CORTINA, Italy (AP) – Graceful granite peaks surround the northern Italian town of Cortina d’Ampezzo with one of the most fertile snowfalls in years, a cruel joke of nature while the COVID-19 pandemic silences Italy’s winter resorts.
Cortina will be appearing on TV sports channels for two weeks this month as the city that hosted the past and upcoming Olympics hosted the 2021 World Ski Championship, sending downhill skiers flying down sheer slopes. But the event will occupy only a fraction of the available hotel rooms, and is unlikely to bring much business to the city’s luxury boutiques. No spectators allowed.
In fact, the spasm of activity looks like a mere blink in a ski season that looks like it will never take off, as the Italian government postpones the reopening of lifts for recreational skiers. The world championships will provide a fine picture of the 2026 Milan-Cortina Winter Olympics, but little economic aid to local businesses and workers living off the winter sports economy, which has been closed for nearly a year.
“Weirdly, we made snow in November, because we didn’t know there would be so much and the slopes had to be prepared,” said Marco Zardini, chief executive of Cortina Skiworld, which normally operates 35 ski lifts in four areas but only has four in use now. for use by local clubs and aspiring world-class athletes who need to stay in shape for the upcoming season.
Italy’s 2019-2020 ski season unexpectedly closed in early March, when the country became the first Western country to be hit by the pandemic. The new season has not yet launched, unlike in neighboring Switzerland, which in December allowed lifts to be opened with restrictions, or in Austria, where residents can still ski. French ski lifts remain closed until at least February.
In Italy, the pandemic-related closure is a blow to an industry that generates 1.2 billion euros ($ 1.5 billion) in annual revenue and employs 5,000 permanent and 10,000 seasonal workers, according to the ski lift operators association, ANEF.
The association said the end of the start of last year’s season led to a 20% drop in revenue and called this season a total loss. Taking hotels, restaurants and other services into account, the ski industry generates an annual revenue of 11 billion euros ($ 13.2 billion), but travel restrictions have brought near-zero activity aboard stalled lifts.
“Mountains, you can’t leave them alone. They need to be treated, ”ANEF President Valeria Ghezzi said.
The paradox is that 2020-21 will be the season for record books in Cortina, and elsewhere throughout the Italian Alps, where snow is abundant, Zardini said.
In any season, the tony shopping street Corso d’Italia Cortina can compete with Milan’s Montenapoleone Golden Triangle for its concentration of luxury brands, including Dior, Fendi and Moncler. But the shops were empty of customers and most hotels were closed. Many hotels have several meters of snow on their roofs and terraces.
In a normal year, Italians account for more than half of Cortina’s nearly 1 million annual visitors, and Americans are the top foreign visitors, ahead of Germans and Brits.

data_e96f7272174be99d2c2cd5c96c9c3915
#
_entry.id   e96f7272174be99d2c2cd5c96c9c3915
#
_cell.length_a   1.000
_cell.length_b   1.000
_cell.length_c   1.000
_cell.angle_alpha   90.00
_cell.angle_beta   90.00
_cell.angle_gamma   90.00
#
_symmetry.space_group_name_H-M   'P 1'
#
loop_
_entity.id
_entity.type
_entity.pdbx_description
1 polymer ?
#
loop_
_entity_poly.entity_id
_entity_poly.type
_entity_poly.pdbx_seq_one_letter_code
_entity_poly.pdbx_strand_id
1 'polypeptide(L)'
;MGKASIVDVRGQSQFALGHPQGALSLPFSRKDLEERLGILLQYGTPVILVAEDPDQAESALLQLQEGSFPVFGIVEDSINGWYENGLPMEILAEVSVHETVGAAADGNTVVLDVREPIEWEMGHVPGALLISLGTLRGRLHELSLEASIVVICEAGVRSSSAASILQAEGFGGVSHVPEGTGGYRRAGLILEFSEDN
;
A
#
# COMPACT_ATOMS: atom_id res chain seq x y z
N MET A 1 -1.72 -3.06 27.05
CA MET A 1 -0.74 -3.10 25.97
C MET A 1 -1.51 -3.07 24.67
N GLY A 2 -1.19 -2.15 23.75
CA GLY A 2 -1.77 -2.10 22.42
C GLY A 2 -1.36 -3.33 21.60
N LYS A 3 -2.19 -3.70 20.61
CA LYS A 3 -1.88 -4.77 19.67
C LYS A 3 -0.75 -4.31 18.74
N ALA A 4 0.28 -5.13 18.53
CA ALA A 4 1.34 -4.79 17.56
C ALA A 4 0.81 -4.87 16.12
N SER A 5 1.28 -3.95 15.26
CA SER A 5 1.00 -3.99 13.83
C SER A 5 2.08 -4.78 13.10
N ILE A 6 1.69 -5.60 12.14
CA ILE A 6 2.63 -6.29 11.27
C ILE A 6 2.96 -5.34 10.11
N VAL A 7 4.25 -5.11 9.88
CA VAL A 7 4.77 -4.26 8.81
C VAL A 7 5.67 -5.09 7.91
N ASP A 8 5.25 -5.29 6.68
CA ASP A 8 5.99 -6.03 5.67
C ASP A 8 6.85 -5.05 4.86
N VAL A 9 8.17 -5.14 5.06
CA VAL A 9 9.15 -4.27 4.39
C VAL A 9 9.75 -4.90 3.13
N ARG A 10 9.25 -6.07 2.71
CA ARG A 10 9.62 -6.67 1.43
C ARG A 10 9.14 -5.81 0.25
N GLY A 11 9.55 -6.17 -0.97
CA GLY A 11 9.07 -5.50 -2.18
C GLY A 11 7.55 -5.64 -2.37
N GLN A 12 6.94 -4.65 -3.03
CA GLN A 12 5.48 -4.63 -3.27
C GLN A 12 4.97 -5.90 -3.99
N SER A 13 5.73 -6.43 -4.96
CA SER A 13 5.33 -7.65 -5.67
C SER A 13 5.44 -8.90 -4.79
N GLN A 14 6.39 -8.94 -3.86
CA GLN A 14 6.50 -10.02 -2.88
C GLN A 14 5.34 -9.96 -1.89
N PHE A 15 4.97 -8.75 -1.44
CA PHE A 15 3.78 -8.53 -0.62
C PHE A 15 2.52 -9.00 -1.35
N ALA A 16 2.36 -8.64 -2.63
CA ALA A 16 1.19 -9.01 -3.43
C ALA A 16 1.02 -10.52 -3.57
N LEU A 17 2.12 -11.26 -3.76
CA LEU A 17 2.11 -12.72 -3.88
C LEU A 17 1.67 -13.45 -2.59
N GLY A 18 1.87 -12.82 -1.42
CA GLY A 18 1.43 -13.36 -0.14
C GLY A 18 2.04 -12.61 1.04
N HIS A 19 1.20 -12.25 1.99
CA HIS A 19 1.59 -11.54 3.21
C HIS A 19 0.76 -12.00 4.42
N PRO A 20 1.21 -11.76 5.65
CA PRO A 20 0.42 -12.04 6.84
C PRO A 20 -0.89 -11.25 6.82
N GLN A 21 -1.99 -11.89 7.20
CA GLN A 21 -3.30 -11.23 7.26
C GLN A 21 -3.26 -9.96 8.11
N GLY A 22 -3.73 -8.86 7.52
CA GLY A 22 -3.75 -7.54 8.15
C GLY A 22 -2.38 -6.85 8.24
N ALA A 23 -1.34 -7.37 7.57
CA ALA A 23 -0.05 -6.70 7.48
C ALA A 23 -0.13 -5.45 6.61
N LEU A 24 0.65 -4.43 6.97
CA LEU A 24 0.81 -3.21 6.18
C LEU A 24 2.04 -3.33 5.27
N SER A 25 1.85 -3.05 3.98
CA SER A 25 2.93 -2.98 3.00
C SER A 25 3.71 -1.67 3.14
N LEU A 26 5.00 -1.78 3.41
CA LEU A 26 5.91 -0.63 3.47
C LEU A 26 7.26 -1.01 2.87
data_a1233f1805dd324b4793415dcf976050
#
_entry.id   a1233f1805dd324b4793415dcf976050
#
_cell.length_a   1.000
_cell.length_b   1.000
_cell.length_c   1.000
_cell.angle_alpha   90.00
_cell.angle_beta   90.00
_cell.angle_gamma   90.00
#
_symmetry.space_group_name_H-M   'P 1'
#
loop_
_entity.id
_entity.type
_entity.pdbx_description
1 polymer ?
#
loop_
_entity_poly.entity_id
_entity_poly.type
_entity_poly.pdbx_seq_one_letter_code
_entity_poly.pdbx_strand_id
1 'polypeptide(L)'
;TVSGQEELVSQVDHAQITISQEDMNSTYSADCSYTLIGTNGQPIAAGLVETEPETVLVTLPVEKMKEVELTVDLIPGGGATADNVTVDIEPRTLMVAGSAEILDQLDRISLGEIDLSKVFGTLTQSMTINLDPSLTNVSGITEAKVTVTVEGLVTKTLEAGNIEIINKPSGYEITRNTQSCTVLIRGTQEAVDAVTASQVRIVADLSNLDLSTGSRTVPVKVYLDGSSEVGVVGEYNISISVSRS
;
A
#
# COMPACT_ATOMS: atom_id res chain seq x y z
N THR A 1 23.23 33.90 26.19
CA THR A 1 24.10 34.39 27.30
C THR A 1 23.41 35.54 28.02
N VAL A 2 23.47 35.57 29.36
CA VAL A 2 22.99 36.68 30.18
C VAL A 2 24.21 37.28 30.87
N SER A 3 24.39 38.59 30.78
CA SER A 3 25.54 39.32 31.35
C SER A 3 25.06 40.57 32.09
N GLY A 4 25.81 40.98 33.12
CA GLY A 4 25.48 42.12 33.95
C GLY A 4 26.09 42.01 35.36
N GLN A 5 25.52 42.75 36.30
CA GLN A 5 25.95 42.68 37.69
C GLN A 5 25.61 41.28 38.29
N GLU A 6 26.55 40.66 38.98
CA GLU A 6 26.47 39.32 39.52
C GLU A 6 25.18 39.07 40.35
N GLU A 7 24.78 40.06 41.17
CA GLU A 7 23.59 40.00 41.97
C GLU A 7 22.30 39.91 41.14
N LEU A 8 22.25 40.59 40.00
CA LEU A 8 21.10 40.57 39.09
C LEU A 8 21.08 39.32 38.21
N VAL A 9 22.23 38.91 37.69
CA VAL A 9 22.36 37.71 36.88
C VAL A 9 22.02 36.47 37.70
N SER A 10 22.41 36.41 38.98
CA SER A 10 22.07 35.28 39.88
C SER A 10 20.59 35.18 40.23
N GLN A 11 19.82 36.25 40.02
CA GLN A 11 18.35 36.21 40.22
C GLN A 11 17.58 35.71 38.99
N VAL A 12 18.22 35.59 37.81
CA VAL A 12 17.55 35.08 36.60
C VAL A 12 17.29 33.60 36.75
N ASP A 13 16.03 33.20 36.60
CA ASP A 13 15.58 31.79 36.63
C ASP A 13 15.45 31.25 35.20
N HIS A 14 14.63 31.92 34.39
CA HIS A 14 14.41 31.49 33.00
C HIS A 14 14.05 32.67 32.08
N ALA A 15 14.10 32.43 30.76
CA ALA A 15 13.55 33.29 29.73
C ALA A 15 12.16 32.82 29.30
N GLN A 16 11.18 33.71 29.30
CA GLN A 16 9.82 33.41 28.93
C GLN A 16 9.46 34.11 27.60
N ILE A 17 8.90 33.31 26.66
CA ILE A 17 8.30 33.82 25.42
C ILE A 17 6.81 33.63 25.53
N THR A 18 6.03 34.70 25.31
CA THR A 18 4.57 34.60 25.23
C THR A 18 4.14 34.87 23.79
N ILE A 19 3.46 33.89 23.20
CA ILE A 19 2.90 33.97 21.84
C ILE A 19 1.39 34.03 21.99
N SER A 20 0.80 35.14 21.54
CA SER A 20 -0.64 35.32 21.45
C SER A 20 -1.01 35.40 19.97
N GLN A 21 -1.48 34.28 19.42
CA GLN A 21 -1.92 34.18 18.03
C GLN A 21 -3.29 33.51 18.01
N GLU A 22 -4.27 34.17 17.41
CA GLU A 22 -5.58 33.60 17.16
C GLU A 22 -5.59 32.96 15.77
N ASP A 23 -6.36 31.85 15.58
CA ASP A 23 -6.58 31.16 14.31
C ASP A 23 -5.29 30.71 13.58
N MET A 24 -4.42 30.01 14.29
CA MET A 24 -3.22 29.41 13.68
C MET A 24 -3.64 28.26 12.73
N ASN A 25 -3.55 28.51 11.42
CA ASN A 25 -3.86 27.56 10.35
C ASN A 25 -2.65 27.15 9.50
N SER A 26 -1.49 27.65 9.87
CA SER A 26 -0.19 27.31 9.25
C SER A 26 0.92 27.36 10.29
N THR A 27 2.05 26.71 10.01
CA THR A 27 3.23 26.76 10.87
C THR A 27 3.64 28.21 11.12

While global fashion brands can hope to offset a sharp drop in business with sales booming in China, that’s not the case with local businesses. Bruno Pompanin Dimai, a sports shop owner, called the season a “disaster” for Cortina. He only sells a few pairs of boots and one ski jacket all winter. The only convenience is that the ski brand has promised not to renew their offerings next season so that it can sell the rest of its inventory.
“With all this snow, I’ll be working twice as much,” Dimai said.
Ingrid Siorpaes, who runs a local handicraft shop, said sales were down 90%. The only people walking on the snowy main road were locals and people riding the pandemic in their second home.
“We remain open, even if I have to lay off a salesperson,” said Siorpaes. This shop misses foreign tourists.
This is not so different in other ski areas in the Alps and along the Apennines where instead of making money, many lift operators raise fees for seasons that may never arrive.
While ski resorts make money for four months of the year, upkeep and upkeep are year-round costs – something government ski resort operators in Rome say are slow to grasp.
No aid packages have arrived for the ski industry, and the situation is bleak for the workers. Permanent workers may be laid off on a short-term basis, but such programs are not available to seasonal workers, who make up a large proportion of industrial lift operators, ski instructors, mountain guides, rental shop employees and hotel and restaurant workers.
Ghezzi, president of the ski lift association, doubts that the lifts will open on February 15 as currently planned.
“Unfortunately, I have to say that this season is irreparable,” he said. “We can say the season is a total defeat. If you can open it in March, maybe 90% or 95%. I can’t rule out that some companies may fail. “
The March opening will provide a maximum of one month of teaching time for Giulio De Luca, who runs a ski school in San Vito, which is part of Cortina SkiWorld. He has only received two 600-euro ($ 722) payments from the government since last spring – which was quickly followed by a tax bill of € 950 ($ 1,143).
“In November, December, and January, instructors received not a penny,” from the government, said De Luca. The ski school has also not been eligible for assistance so far, while rent, utilities, telephone and tax bills keep coming.
“I have money to pay taxes now, but not next month,” he said.
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